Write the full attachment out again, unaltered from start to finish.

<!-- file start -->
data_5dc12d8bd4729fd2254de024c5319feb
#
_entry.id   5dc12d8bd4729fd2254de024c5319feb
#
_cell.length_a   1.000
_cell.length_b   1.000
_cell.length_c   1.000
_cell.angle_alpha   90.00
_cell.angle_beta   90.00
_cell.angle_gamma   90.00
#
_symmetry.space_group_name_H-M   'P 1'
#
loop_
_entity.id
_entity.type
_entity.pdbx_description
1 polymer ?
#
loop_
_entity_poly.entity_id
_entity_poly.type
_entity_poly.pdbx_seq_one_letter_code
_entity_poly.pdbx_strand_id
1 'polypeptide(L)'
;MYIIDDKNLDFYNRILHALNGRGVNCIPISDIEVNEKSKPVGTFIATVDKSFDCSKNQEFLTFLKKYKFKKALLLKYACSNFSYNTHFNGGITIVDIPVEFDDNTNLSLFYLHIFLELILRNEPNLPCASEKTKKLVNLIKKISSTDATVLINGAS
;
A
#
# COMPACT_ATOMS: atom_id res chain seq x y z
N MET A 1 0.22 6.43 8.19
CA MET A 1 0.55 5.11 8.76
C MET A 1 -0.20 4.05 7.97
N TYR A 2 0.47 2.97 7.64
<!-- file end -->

data_5dc12d8bd4729fd2254de024c5319feb
#
_entry.id   5dc12d8bd4729fd2254de024c5319feb
#
_cell.length_a   1.000
_cell.length_b   1.000
_cell.length_c   1.000
_cell.angle_alpha   90.00
_cell.angle_beta   90.00
_cell.angle_gamma   90.00
#
_symmetry.space_group_name_H-M   'P 1'
#
loop_
_entity.id
_entity.type
_entity.pdbx_description
1 polymer ?
#
loop_
_entity_poly.entity_id
_entity_poly.type
_entity_poly.pdbx_seq_one_letter_code
_entity_poly.pdbx_strand_id
1 'polypeptide(L)'
;MYIIDDKNLDFYNRILHALNGRGVNCIPISDIEVNEKSKPVGTFIATVDKSFDCSKNQEFLTFLKKYKFKKALLLKYACSNFSYNTHFNGGITIVDIPVEFDDNTNLSLFYLHIFLELILRNEPNLPCASEKTKKLVNLIKKISSTDATVLINGAS
;
A
#
# COMPACT_ATOMS: atom_id res chain seq x y z
N MET A 1 0.22 6.43 8.19
CA MET A 1 0.55 5.11 8.76
C MET A 1 -0.20 4.05 7.97
N TYR A 2 0.47 2.97 7.64